Linustechtips has a few videos running multiple virtual machines and games off the same computer using unraid.

Which brings me to another question, what is the best virtual machine software for a linux host? Virtualbox and VMware are both good but I have heard about another system that UNraid is based on but it has proven hard to find details on how to actually use it without unraid.

Know guns, know peace, know safety. No guns, no peace, no safety.

The ultimate result of shielding men from the effects of folly is to fill the world with fools. --Herbert Spencer , English Philosopher (1820-1903)

Texas Avenger Driver Series

My LED Test series - XP-L2 V5  - Nichia 219C 90+ CRILatticebright "XM-L"XHP35 & PWM efficiency - XHP50 - XP-L V5 - XM-L2 U2 - XP-G3 S5  - XP-L HI V2 - Oslon Square & direct comparison to Djozz tests - Nichia 319A - Nichia 219B 9080 CRI - Nichia 219C D320 - Nichia 229AT - XHP70.2 P2 - XHP50.2 J4 - Samsung LH351D

Easy comparison tool for all my LED tests

Texas_Ace
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Parametrek wrote:
Mike C wrote:
As far as I know DirectX is proprietary technology of Microsoft, so any non-Microsoft implementation of it would be illegal. Not 100% sure though.

Lol. Someone might want to tell the people over at Wine.

Anyway using Linux as a host for Windows VMs works very nicely. It makes administration easy as pie. You can have a fresh base install that is never modified and then overlay software installs. “Reinstalling Windows” is as simple as not loading the overlay. I haven’t tried much with multiple monitors.

GPU passthrough and virtualization instructions means little performance is lost. Though I use the VM as a last resort if Wine doesn’t work. It is scary how good Wine is. I’ve had games run faster under Wine than natively in Windows on the same hardware.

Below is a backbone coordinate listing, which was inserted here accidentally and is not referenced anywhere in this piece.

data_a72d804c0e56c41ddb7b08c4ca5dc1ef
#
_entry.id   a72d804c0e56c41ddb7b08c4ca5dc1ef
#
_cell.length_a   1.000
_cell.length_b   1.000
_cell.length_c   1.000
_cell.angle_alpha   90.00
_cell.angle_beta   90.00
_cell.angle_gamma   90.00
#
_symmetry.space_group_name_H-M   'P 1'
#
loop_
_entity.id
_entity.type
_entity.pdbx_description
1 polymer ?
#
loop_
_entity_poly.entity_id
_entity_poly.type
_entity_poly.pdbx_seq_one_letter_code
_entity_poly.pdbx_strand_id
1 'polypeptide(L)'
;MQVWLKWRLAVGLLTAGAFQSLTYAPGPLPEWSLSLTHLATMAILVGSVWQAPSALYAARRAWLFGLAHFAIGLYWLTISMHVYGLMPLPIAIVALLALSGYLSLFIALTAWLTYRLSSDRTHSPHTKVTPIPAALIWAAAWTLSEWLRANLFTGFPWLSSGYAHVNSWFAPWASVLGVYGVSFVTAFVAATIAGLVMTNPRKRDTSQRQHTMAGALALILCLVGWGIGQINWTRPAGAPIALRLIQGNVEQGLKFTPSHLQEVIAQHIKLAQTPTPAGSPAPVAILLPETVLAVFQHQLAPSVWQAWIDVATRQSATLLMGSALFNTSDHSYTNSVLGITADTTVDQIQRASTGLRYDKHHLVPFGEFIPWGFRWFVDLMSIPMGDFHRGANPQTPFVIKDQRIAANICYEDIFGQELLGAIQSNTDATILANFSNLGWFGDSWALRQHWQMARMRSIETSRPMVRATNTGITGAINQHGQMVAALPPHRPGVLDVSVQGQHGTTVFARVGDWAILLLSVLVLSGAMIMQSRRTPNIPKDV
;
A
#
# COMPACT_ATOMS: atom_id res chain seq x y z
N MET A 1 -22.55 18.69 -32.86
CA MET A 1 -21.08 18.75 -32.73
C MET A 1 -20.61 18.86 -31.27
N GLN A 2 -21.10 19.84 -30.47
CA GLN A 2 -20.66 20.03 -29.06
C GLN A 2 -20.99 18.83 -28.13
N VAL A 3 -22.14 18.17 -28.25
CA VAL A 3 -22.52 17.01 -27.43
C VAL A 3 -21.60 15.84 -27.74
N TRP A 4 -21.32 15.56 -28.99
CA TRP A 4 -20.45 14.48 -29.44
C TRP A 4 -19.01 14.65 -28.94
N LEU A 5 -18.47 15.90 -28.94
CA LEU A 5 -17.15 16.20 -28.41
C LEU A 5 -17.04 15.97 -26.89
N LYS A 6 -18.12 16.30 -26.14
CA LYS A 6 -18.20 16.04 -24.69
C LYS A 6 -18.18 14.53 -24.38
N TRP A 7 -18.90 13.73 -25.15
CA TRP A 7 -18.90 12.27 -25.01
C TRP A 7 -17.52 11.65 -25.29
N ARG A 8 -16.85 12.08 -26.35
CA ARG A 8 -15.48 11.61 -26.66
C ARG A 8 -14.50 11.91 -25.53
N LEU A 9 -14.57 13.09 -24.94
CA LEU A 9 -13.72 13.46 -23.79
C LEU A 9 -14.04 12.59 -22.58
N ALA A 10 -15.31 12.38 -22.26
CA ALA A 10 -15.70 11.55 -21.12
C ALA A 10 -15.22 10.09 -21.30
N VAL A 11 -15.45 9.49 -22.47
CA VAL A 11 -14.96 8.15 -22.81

Indeed, all the reasons you listed and more are why I want to move to a virtual machine. I LOVE save states as well, that way I can keep all the files and programs for a project open and simply save the state and come back whenever I need it again.

What VM are you using?

I have tried wine but found the learning curve difficult (keep in mind I have only used linux as a hobby/secondary system) course I was also trying to get Adobe CS6 to work which I hear is basically impossible.

How hard is the GPU passthrough setup? I was looking into that myself but virtualbox seems to have issues and VMware does not seem to officially support it?

Also, I am not married to a linux distro yet, I just prefer to stick with the big ones so that support is easier to find. Ubuntu and mint are the main ones I have used in the past. Any recommendations?

Also I might try swapping my family over to linux before long as well but they hate the “old, boring and ugly” desktops most have, any good modern and sexy looking desktops to consider?

Know guns, know peace, know safety. No guns, no peace, no safety.

The ultimate result of shielding men from the effects of folly is to fill the world with fools. --Herbert Spencer , English Philosopher (1820-1903)

Texas Avenger Driver Series

My LED Test series - XP-L2 V5  - Nichia 219C 90+ CRILatticebright "XM-L"XHP35 & PWM efficiency - XHP50 - XP-L V5 - XM-L2 U2 - XP-G3 S5  - XP-L HI V2 - Oslon Square & direct comparison to Djozz tests - Nichia 319A - Nichia 219B 9080 CRI - Nichia 219C D320 - Nichia 229AT - XHP70.2 P2 - XHP50.2 J4 - Samsung LH351D

Easy comparison tool for all my LED tests

matg
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I use Elementary os which is Ubuntu based but is much better looking. You can replace office with libre office and save to docx as default. The other programs might actually need a windows virtual box. With some research you can go fully Linux by finding programs that will replace the windows counterparts.

I also use openmediavault for a NAS and works really well.

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Texas_Ace wrote:
I have tried wine but found the learning curve difficult (keep in mind I have only used linux as a hobby/secondary system) course I was also trying to get Adobe CS6 to work which I hear is basically impossible.
How recently have you used Wine? Adobe CS6 version 13.0 has been tested with the 3.0 version of Wine and has a Silver rating (There are Gold and Platinum ratings above that). But, according to the test write-up, the only thing that didn’t work was reading camera RAW data. So, YMMV.

Quote: